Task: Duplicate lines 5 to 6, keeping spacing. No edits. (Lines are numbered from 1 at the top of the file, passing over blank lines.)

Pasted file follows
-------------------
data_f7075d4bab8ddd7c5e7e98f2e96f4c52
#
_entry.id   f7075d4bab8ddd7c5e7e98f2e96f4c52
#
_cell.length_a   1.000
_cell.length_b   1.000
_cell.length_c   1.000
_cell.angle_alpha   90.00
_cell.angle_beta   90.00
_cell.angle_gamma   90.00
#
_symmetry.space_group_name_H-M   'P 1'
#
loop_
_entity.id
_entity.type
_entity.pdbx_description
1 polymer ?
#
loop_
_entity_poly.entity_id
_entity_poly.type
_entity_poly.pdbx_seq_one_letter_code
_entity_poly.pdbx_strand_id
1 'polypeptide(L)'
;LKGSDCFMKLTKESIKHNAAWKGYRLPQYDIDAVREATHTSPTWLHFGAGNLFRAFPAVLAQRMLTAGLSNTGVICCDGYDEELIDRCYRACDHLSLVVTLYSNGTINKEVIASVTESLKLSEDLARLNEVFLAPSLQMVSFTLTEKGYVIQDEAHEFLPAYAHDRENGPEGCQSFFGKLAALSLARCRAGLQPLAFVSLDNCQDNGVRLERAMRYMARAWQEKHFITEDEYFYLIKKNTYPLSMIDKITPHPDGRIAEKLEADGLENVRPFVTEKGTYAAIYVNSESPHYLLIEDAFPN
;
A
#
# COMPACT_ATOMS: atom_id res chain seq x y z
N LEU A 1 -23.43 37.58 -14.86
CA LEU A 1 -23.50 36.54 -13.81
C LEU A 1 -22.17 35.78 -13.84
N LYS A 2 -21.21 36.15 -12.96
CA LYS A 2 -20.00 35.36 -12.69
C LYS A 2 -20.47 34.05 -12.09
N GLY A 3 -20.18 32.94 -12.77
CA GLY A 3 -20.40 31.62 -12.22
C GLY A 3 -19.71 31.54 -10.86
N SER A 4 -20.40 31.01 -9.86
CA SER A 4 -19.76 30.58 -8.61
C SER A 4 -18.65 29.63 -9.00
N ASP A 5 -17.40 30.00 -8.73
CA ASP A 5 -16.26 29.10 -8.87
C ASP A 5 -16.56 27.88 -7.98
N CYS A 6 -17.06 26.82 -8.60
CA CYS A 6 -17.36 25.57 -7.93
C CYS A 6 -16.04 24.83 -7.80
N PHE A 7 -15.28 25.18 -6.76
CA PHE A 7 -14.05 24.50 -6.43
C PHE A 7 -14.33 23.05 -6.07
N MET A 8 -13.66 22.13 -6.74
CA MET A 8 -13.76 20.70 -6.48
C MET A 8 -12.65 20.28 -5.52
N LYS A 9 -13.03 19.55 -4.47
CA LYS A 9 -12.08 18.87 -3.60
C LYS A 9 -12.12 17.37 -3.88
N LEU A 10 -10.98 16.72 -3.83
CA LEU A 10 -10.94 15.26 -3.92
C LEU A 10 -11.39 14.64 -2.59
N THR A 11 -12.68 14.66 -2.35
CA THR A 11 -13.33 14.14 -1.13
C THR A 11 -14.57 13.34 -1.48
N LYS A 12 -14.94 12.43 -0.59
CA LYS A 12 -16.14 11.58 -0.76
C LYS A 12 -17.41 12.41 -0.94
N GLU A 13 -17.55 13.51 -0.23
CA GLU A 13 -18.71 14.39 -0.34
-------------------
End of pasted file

_cell.length_a   1.000
_cell.length_b   1.000